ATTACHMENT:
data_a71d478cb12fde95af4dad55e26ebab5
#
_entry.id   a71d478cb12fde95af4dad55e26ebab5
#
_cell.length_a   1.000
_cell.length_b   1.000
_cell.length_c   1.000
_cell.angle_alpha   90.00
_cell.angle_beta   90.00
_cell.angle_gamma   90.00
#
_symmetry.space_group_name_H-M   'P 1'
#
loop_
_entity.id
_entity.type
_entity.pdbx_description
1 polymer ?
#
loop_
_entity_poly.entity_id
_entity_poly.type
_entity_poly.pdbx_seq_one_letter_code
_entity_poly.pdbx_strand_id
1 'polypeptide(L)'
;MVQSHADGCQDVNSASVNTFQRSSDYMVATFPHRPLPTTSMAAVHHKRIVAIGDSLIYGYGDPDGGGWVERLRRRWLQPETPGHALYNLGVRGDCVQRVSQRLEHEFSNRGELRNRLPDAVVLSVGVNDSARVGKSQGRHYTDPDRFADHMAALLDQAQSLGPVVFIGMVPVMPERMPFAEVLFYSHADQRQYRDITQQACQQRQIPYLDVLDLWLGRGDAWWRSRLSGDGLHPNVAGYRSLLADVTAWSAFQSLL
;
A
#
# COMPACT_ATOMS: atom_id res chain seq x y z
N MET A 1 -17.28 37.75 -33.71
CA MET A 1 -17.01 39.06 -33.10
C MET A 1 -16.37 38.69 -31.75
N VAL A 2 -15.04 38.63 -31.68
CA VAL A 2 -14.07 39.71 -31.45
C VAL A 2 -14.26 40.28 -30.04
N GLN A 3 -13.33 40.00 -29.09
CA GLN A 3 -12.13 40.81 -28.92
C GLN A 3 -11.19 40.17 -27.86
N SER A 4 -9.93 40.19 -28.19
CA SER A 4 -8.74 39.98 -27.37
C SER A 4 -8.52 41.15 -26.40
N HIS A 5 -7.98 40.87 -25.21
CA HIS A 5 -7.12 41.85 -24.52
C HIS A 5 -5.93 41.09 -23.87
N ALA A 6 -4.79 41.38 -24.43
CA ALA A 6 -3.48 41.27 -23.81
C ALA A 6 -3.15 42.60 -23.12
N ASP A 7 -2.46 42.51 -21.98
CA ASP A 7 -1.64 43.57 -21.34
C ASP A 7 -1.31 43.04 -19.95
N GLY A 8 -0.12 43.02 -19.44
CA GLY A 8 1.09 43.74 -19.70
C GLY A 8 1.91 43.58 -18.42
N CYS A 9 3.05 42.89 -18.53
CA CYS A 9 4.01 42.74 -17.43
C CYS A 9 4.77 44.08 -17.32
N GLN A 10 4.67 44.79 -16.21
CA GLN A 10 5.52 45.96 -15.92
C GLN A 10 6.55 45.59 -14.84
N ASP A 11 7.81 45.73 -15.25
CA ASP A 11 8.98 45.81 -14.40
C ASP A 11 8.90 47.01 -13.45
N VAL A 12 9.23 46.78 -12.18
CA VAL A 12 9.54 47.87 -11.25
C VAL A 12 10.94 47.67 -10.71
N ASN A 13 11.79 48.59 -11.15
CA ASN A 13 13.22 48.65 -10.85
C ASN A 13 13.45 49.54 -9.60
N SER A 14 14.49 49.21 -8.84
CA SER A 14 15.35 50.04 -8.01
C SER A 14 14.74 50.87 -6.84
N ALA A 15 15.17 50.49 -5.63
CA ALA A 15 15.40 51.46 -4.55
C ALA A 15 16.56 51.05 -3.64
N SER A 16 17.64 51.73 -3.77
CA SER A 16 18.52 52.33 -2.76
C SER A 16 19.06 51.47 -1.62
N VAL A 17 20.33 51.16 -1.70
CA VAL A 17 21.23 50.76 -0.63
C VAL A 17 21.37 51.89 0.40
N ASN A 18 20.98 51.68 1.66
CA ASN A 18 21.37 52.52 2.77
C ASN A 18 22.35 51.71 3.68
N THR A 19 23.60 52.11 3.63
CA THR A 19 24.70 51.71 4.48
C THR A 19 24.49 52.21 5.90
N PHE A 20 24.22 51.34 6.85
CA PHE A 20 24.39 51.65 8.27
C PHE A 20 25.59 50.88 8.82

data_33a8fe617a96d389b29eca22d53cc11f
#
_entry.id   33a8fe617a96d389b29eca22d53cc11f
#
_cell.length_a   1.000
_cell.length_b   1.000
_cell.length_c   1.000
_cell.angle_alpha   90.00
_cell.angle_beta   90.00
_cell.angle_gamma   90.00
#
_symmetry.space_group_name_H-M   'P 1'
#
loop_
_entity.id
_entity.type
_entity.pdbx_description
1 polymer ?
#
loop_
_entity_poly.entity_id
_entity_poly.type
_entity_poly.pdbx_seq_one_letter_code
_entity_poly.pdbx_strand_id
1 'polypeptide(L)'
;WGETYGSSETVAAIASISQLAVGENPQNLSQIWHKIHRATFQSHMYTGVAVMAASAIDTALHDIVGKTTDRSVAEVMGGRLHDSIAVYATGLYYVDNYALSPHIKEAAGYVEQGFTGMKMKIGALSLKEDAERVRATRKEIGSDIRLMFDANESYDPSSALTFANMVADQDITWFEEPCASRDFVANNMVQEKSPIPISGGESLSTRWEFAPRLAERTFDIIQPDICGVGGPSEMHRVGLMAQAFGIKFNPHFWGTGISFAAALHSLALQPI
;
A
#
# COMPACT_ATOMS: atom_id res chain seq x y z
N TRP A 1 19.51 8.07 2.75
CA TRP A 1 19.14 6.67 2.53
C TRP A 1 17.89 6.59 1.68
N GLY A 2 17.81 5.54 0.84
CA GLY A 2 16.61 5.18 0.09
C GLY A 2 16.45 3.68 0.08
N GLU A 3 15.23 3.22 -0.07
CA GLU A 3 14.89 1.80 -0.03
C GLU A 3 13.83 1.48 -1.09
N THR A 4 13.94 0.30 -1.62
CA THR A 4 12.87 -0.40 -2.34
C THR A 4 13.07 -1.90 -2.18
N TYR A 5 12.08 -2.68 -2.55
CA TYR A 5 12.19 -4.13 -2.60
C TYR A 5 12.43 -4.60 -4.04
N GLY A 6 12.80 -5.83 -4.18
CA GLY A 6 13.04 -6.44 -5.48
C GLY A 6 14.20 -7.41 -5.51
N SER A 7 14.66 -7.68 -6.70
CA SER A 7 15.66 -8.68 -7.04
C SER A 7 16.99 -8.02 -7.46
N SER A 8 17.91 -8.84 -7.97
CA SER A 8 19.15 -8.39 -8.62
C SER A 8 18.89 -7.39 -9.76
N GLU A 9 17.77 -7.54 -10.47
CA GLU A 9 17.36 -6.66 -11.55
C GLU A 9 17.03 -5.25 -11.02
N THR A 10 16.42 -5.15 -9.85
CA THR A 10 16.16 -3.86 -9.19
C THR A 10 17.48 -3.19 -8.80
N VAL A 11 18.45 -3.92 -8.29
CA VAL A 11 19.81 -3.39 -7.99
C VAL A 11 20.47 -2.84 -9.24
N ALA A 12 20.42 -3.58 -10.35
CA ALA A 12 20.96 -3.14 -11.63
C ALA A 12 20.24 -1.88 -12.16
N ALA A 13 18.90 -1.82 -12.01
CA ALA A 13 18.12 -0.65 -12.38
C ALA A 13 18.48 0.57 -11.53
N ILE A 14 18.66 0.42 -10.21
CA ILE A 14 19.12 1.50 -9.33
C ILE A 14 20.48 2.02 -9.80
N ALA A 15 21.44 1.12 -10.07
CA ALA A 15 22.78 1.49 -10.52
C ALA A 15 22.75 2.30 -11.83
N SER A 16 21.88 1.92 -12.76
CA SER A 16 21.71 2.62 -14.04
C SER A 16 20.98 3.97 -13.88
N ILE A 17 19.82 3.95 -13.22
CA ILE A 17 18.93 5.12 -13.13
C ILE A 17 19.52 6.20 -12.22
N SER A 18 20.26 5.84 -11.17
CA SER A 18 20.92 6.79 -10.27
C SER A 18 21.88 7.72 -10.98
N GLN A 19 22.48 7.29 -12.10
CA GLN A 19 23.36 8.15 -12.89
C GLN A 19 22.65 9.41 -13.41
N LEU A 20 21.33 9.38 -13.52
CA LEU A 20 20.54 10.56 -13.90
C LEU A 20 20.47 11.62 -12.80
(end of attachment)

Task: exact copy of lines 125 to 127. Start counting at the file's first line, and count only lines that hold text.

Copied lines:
CA GLY A 2 16.61 5.18 0.09
C GLY A 2 16.45 3.68 0.08
N GLU A 3 15.23 3.22 -0.07